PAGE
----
Democrats rode a wave of dissatisfaction with President Donald Trump to win control of the U.S. House of Representatives on Tuesday, giving them the opportunity to block Trump's agenda and open his administration to intense scrutiny.
In midterm elections two years after he won the White House, Trump and his fellow Republicans expanded their majority in the U.S. Senate following a divisive campaign marked by fierce clashes over race, immigration and other cultural issues.
But Tuesday's results were a bitter outcome for Trump after a campaign that became a referendum on his leadership.
NBC News projected Democrats would hold a 229-206 House majority, taking over control from the Republicans for the first time in eight years. Other media outlets also projected that the Democrats would pick up at least the 23 Republican-held seats they needed to win to gain a majority.
With a House majority, Democrats will have the power to investigate Trump's tax returns, possible business conflicts of interest and allegations involving his 2016 campaign's links to Russia.
They also could force Trump to scale back his legislative ambitions, possibly dooming his promises to fund a border wall with Mexico, pass a second major tax-cut package or carry out his hardline policies on trade.
A simple House majority would be enough to impeach Trump if evidence surfaces that he obstructed justice or that his 2016 campaign colluded with Russia. But Congress could not remove him from office without a conviction by a two-thirds majority in the Republican-controlled Senate.
Democrats in the House could be banking on launching an investigation using the results of U.S. Special Counsel Robert Mueller's already 18-month-old probe of allegations of Russian interference on Trump's behalf in the 2016 presidential election. Moscow denies meddling and Trump denies any collusion.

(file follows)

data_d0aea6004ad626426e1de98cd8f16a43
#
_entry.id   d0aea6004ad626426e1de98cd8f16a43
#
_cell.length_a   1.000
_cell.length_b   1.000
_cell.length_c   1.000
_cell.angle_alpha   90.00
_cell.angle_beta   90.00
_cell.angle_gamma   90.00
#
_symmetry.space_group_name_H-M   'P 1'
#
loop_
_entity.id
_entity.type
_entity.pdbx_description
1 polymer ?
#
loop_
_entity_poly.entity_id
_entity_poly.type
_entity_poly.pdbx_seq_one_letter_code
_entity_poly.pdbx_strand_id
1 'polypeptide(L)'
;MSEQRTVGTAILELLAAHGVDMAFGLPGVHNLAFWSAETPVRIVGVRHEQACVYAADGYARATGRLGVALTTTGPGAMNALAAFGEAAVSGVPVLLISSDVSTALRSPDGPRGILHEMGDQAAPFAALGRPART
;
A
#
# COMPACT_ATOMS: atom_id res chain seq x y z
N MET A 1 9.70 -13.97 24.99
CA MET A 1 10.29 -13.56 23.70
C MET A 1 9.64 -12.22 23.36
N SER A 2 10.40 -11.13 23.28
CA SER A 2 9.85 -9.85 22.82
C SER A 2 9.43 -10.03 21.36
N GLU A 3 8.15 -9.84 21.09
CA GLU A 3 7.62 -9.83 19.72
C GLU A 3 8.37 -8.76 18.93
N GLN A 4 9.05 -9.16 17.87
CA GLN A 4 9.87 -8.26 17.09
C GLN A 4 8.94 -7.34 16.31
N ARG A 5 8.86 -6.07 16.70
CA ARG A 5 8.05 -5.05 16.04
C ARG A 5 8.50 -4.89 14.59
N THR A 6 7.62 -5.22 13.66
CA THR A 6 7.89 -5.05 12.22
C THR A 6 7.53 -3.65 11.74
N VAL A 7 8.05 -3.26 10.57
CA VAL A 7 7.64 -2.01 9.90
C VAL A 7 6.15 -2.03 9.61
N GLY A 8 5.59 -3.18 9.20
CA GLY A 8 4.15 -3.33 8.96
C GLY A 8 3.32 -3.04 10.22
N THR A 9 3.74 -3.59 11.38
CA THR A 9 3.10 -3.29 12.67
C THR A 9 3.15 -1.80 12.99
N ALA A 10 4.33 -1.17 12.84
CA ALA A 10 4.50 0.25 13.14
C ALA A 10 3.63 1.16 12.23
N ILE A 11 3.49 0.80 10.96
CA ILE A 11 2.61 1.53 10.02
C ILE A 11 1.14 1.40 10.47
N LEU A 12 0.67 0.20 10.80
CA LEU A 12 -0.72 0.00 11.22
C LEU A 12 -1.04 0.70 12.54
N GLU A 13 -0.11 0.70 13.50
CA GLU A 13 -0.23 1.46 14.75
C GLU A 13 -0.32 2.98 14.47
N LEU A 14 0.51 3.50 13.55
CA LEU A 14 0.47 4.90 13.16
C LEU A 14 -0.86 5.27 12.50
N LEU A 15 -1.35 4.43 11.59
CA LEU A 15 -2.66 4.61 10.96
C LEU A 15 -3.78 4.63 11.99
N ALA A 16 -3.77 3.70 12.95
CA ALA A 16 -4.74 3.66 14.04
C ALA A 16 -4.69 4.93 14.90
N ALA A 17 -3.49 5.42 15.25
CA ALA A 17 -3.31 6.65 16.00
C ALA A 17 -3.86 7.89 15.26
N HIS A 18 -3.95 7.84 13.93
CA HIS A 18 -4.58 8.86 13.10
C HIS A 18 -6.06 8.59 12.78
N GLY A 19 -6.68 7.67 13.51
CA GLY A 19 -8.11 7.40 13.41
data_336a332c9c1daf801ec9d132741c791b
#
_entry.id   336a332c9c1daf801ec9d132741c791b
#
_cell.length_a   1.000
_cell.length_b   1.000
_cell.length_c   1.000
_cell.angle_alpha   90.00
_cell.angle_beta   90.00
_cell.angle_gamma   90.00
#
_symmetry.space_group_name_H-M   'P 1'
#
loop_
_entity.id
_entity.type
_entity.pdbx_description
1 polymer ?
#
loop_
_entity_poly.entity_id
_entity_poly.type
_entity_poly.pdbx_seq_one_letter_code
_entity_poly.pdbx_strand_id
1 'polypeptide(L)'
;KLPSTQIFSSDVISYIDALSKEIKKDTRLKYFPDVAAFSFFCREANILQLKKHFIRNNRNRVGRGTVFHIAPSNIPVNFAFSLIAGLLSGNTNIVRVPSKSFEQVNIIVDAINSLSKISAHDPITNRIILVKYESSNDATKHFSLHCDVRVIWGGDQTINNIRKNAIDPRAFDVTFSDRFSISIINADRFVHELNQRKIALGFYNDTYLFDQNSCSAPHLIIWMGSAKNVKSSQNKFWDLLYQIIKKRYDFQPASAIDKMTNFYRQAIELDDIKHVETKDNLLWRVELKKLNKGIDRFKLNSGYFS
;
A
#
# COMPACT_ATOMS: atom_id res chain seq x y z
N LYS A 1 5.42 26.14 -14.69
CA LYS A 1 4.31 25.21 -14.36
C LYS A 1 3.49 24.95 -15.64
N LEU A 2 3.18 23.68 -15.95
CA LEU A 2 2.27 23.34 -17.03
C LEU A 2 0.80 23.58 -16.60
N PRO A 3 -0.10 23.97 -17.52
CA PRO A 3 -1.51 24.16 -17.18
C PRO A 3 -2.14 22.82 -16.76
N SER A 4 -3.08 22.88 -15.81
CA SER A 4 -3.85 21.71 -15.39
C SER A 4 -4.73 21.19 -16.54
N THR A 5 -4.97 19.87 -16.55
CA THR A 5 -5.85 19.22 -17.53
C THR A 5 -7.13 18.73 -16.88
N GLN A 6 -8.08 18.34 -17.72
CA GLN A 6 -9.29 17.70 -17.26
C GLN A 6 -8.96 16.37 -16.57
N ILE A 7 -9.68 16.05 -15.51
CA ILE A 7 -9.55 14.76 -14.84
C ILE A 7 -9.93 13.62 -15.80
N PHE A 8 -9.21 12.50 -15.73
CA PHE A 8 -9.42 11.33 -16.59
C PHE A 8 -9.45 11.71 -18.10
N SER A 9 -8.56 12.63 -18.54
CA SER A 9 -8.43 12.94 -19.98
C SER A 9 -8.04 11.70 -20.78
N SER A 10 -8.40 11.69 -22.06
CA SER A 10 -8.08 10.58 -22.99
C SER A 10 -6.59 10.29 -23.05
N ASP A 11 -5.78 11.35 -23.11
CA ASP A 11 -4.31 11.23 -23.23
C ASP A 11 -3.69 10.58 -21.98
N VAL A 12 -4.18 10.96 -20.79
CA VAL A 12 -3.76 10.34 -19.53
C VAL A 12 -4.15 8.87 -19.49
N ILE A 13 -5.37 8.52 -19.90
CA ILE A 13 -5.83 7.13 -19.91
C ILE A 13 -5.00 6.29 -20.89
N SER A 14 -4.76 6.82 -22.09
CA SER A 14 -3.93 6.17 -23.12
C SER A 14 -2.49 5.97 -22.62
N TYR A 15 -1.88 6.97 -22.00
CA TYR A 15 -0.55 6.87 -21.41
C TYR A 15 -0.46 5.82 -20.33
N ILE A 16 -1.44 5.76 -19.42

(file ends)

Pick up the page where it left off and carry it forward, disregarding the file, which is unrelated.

"Thanks to you, tomorrow will be a new day in America," Democratic House leader Nancy Pelosi told cheering Democrats at a Washington victory party, saying House Democrats would be a check on Trump.
"The American people want peace, they want results," Pelosi added.
Despite his party losing the House, Trump wrote on Twitter, "Tremendous success tonight."
Trump - a 72-year-old former reality TV star and businessman-turned-politician - hardened his rhetoric down the stretch on issues that appealed to his conservative core supporters, issuing warnings about a caravan of Latin American migrants headed to the border with Mexico and condemnations of liberal American "mobs."
Most Democratic candidates in tight races stayed away from harsh criticism of Trump during the campaign's final stretch, focusing instead on bread-and-butter issues like maintaining insurance protections for people with pre-existing medical conditions and safeguarding the Social Security retirement and Medicare healthcare programs for senior citizens.
Democrats also captured governorships in Michigan, Illinois and Kansas. In Kansas, Republican Kris Kobach, a Trump ally who was a leader of the president's disbanded voter fraud commission, fell to Democratic state senator Laura Kelly.
DEMOCRATS TURNED OUT IN DROVES
Democrats turned out in droves to register disapproval of Trump's divisive rhetoric and policies on such issues as immigration and his travel ban targeting several Muslim-majority countries.
A record number of women ran for office this election, many of them Democrats turned off by Trump's policy agenda.